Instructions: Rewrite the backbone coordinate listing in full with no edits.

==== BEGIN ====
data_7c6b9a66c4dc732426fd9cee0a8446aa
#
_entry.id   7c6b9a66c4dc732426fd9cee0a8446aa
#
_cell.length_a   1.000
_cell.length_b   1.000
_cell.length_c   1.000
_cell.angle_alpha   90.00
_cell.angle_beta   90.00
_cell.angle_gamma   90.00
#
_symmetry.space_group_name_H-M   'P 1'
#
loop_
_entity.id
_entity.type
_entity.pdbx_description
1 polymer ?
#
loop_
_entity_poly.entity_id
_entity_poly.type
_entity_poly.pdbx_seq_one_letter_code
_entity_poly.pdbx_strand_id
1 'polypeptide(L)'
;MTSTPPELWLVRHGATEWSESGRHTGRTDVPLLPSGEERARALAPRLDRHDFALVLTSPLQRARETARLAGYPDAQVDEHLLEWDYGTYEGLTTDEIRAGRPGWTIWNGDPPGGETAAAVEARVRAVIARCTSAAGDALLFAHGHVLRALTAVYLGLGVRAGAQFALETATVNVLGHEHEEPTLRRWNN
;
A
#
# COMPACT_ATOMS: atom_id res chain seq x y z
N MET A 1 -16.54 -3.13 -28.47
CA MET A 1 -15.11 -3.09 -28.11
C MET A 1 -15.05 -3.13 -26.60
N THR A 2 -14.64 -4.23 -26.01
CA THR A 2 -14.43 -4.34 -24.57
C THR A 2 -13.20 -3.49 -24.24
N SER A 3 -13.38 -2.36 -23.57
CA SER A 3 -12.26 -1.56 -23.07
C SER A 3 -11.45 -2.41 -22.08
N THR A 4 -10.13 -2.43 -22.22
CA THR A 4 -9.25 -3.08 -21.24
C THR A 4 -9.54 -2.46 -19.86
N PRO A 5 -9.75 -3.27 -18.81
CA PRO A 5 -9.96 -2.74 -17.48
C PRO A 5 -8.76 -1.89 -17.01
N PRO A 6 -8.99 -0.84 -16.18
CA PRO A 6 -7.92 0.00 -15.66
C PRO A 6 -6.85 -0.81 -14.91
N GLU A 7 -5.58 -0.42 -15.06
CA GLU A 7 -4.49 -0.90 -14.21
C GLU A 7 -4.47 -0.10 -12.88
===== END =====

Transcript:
data_7c6b9a66c4dc732426fd9cee0a8446aa
#
_entry.id   7c6b9a66c4dc732426fd9cee0a8446aa
#
_cell.length_a   1.000
_cell.length_b   1.000
_cell.length_c   1.000
_cell.angle_alpha   90.00
_cell.angle_beta   90.00
_cell.angle_gamma   90.00
#
_symmetry.space_group_name_H-M   'P 1'
#
loop_
_entity.id
_entity.type
_entity.pdbx_description
1 polymer ?
#
loop_
_entity_poly.entity_id
_entity_poly.type
_entity_poly.pdbx_seq_one_letter_code
_entity_poly.pdbx_strand_id
1 'polypeptide(L)'
;MTSTPPELWLVRHGATEWSESGRHTGRTDVPLLPSGEERARALAPRLDRHDFALVLTSPLQRARETARLAGYPDAQVDEHLLEWDYGTYEGLTTDEIRAGRPGWTIWNGDPPGGETAAAVEARVRAVIARCTSAAGDALLFAHGHVLRALTAVYLGLGVRAGAQFALETATVNVLGHEHEEPTLRRWNN
;
A
#
# COMPACT_ATOMS: atom_id res chain seq x y z
N MET A 1 -16.54 -3.13 -28.47
CA MET A 1 -15.11 -3.09 -28.11
C MET A 1 -15.05 -3.13 -26.60
N THR A 2 -14.64 -4.23 -26.01
CA THR A 2 -14.43 -4.34 -24.57
C THR A 2 -13.20 -3.49 -24.24
N SER A 3 -13.38 -2.36 -23.57
CA SER A 3 -12.26 -1.56 -23.07
C SER A 3 -11.45 -2.41 -22.08
N THR A 4 -10.13 -2.43 -22.22
CA THR A 4 -9.25 -3.08 -21.24
C THR A 4 -9.54 -2.46 -19.86
N PRO A 5 -9.75 -3.27 -18.81
CA PRO A 5 -9.96 -2.74 -17.48
C PRO A 5 -8.76 -1.89 -17.01
N PRO A 6 -8.99 -0.84 -16.18
CA PRO A 6 -7.92 0.00 -15.66
C PRO A 6 -6.85 -0.81 -14.91
N GLU A 7 -5.58 -0.42 -15.06
CA GLU A 7 -4.49 -0.90 -14.21
C GLU A 7 -4.47 -0.10 -12.88